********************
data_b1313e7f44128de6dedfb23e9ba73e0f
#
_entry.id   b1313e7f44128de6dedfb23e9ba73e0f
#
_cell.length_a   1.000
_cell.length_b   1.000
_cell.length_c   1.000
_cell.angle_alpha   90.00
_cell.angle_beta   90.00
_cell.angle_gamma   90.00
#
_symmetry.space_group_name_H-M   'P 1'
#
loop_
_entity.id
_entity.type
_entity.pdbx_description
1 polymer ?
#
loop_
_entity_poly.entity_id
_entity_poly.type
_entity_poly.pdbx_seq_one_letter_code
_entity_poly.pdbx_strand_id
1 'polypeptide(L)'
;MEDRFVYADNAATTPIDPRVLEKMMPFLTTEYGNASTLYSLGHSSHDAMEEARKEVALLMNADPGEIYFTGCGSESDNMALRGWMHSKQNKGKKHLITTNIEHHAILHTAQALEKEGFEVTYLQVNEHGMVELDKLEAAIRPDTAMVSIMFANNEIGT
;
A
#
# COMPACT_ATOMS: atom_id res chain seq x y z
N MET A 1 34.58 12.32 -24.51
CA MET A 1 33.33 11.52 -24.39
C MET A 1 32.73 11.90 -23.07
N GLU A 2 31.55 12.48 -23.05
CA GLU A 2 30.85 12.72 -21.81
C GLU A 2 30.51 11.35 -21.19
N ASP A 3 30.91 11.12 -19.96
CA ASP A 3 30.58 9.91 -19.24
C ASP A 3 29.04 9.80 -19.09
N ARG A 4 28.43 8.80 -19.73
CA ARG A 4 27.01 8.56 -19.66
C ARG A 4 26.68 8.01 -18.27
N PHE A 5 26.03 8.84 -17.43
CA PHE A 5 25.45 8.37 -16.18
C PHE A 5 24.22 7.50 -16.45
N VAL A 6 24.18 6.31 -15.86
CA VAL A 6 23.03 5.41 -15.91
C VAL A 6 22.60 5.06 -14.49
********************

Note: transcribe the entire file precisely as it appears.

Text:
data_b1313e7f44128de6dedfb23e9ba73e0f
#
_entry.id   b1313e7f44128de6dedfb23e9ba73e0f
#
_cell.length_a   1.000
_cell.length_b   1.000
_cell.length_c   1.000
_cell.angle_alpha   90.00
_cell.angle_beta   90.00
_cell.angle_gamma   90.00
#
_symmetry.space_group_name_H-M   'P 1'
#
loop_
_entity.id
_entity.type
_entity.pdbx_description
1 polymer ?
#
loop_
_entity_poly.entity_id
_entity_poly.type
_entity_poly.pdbx_seq_one_letter_code
_entity_poly.pdbx_strand_id
1 'polypeptide(L)'
;MEDRFVYADNAATTPIDPRVLEKMMPFLTTEYGNASTLYSLGHSSHDAMEEARKEVALLMNADPGEIYFTGCGSESDNMALRGWMHSKQNKGKKHLITTNIEHHAILHTAQALEKEGFEVTYLQVNEHGMVELDKLEAAIRPDTAMVSIMFANNEIGT
;
A
#
# COMPACT_ATOMS: atom_id res chain seq x y z
N MET A 1 34.58 12.32 -24.51
CA MET A 1 33.33 11.52 -24.39
C MET A 1 32.73 11.90 -23.07
N GLU A 2 31.55 12.48 -23.05
CA GLU A 2 30.85 12.72 -21.81
C GLU A 2 30.51 11.35 -21.19
N ASP A 3 30.91 11.12 -19.96
CA ASP A 3 30.58 9.91 -19.24
C ASP A 3 29.04 9.80 -19.09
N ARG A 4 28.43 8.80 -19.73
CA ARG A 4 27.01 8.56 -19.66
C ARG A 4 26.68 8.01 -18.27
N PHE A 5 26.03 8.84 -17.43
CA PHE A 5 25.45 8.37 -16.18
C PHE A 5 24.22 7.50 -16.45
N VAL A 6 24.18 6.31 -15.86
CA VAL A 6 23.03 5.41 -15.91
C VAL A 6 22.60 5.06 -14.49